Castillo de Ponferrada in Ponferrada, Spain

The Castillo de Ponferrada, a magnificent historic Templar castle, is located in the town of the same name in northwestern Spain, and forms an important stop on the Way of St. James.

The Castillo de Ponferrada is located in the Spanish town of Ponferrada and was originally a Celtic fortification. The Romans built a fortress here through which they could ensure the removal of gold from the Las Médulas, nearby gold mines that are now a UNESCO World Heritage Site. Built high above the Sil River, the mighty bulwark is strategically located and offers a good panoramic view in all directions.


PICTURES: Castillo de Ponferrada

Photo gallery: Castillo de Ponferrada 

Pilgrimage protection by Knights Templar

The 12 mighty towers of the Castillo de Ponferrada reproduce the shape of the constellations, Spain - © JoseAngelAstorRocha/Shutterstock
© JoseAngelAstorRocha/Shutterstock

From the Middle Ages, the Way of Saint James passed through Ponferrada. Since the Arabs ruled over this area of Spain at that time, King Ferdinand II of León gave the castle to the Knights Templar in 1178. The Knights Templar expanded the castle so that it was habitable and a shelter for pilgrims on their way to the famous Cathedral of Santiago de Compostela.

The ramparts were also reinforced, which was the cornerstone of the castle's current appearance. A lord of the castle further expanded the castle in the 13th century; about 200 years later, a total of twelve mighty towers were built, which replicate the shapes of the constellations.

Since the actual purpose of the impressive castle was protection and defense, it was equipped over the centuries with everything that one would expect from a medieval castle today: towers, battlements with battlements, thick walls with embrasures, a keep and a drawbridge over which one can cross the moat in front of the gate. This is where the castle got its name (Pons ferrata = iron-reinforced bridge).

Fall and renovation of the Castillo de Ponferrada

A drawbridge leads across the moat to the imposing entrance gate of the Castillo de Ponferrada in Spain - © Pabl1n / Shutterstock
© Pabl1n / Shutterstock

In the 19th century, the castle was largely destroyed to prevent it from falling into the hands of the French. After that, the ruins were used by the population mainly as a quarry and as a sports field. Part of a wall was even blown away to build a sports facility.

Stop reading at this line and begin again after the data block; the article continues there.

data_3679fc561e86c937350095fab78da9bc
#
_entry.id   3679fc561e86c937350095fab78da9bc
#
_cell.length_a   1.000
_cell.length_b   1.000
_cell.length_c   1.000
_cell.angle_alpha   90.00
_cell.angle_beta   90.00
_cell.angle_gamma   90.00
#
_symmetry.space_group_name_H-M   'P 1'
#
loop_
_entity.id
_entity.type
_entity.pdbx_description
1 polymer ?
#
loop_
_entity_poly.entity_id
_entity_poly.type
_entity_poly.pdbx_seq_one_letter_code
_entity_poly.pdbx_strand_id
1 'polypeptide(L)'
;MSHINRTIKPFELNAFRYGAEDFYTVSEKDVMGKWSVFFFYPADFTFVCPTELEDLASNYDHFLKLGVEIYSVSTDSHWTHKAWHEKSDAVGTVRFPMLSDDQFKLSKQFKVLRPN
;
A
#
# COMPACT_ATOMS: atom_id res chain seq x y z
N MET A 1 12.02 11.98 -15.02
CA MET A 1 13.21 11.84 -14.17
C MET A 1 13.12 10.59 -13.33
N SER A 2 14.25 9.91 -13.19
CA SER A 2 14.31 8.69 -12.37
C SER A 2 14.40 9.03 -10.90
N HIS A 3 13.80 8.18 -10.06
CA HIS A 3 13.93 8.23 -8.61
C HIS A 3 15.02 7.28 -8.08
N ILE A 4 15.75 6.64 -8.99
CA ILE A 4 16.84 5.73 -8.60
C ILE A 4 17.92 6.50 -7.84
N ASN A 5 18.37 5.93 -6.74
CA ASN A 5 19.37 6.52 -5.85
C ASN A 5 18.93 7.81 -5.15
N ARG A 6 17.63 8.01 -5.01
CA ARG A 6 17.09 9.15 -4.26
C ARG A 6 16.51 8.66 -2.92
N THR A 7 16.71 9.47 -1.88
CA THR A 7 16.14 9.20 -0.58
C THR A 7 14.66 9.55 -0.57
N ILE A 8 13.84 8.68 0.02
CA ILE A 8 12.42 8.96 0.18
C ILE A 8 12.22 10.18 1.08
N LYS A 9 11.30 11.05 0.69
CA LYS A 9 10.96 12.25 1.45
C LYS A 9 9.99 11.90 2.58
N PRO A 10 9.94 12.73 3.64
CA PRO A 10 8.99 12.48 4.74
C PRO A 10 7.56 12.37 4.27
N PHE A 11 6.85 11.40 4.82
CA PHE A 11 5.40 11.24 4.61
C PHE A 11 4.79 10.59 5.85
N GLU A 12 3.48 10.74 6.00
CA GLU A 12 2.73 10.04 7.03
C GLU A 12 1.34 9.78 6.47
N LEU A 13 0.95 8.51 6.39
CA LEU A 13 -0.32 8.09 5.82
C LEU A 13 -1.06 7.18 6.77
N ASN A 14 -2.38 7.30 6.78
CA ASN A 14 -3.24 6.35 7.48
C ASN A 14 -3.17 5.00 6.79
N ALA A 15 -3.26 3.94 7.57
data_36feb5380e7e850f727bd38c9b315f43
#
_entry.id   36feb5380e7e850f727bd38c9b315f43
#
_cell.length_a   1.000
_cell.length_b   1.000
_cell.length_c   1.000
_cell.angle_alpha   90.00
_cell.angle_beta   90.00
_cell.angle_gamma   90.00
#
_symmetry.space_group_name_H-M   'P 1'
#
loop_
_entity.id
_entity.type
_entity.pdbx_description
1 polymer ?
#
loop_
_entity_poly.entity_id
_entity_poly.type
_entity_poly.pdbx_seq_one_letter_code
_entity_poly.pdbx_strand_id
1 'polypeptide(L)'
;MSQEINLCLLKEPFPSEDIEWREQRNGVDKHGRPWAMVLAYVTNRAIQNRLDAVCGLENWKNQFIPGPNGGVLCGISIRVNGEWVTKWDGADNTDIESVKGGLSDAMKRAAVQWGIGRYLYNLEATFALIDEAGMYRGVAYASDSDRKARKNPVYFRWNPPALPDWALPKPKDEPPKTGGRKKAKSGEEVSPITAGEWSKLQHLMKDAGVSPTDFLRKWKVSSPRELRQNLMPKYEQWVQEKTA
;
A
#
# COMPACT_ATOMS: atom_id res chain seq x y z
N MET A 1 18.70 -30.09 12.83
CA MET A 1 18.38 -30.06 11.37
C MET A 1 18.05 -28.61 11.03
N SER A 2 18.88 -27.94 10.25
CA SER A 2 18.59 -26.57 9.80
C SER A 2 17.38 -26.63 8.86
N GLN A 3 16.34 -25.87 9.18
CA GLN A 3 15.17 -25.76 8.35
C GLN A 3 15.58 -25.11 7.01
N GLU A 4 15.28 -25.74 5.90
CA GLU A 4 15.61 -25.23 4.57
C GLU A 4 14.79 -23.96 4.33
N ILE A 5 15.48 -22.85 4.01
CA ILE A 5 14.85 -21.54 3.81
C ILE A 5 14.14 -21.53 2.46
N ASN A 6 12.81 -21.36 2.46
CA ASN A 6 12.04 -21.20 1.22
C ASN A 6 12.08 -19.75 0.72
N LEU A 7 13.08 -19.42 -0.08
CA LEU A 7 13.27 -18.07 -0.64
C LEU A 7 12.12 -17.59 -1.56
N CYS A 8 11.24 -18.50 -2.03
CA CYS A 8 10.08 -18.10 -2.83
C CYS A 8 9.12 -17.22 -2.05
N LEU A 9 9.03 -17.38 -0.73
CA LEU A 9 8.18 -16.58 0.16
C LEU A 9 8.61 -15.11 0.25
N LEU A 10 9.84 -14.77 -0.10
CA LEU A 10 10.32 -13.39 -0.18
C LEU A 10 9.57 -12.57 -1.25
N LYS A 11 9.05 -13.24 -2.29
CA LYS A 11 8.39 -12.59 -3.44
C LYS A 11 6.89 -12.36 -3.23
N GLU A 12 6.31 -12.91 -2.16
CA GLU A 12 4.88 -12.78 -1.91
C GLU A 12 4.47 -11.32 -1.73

Gradually, however, the historical value of the Castillo de Ponferrada was recognized and the castle was rebuilt. For this purpose, different stones were used, and so you can tell by their shape and color which part of the castle was restored in which construction phase.

Visit to the Castillo de Ponferrada

From 1178 to 1198 and from 1211 to 1307, the Castillo de Ponferrada was owned by the Knights Templar and is still known today as the Templar Castle, Spain - © emei / Shutterstock
© emei / Shutterstock

Ponferrada is located about 200km east of Santiago the Compostela on the banks of the Rio Sil. Although the castle was owned by the Knights Templar only from 1178 to 1198 and from 1211 to 1307, it is still officially known as the Knights Templar Castle. A visit is worthwhile especially because of the carefully restored knight's castle and the magnificent view. For the visit of the time-honored walls, about 1-2 hours should be planned, but the gigantic complex is also impressive to look at from the outside (without paying admission).


Also worth seeing is the Templar Library, which houses the Center for Historical Research and Studies of Ponferrada and presents its visitors with valuable ancient writings. About 1400 volumes are stored here, including priceless facsimile books of the works of Leonardo da Vinci.

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Opening hours and entrance fees of the Castillo de Ponferrada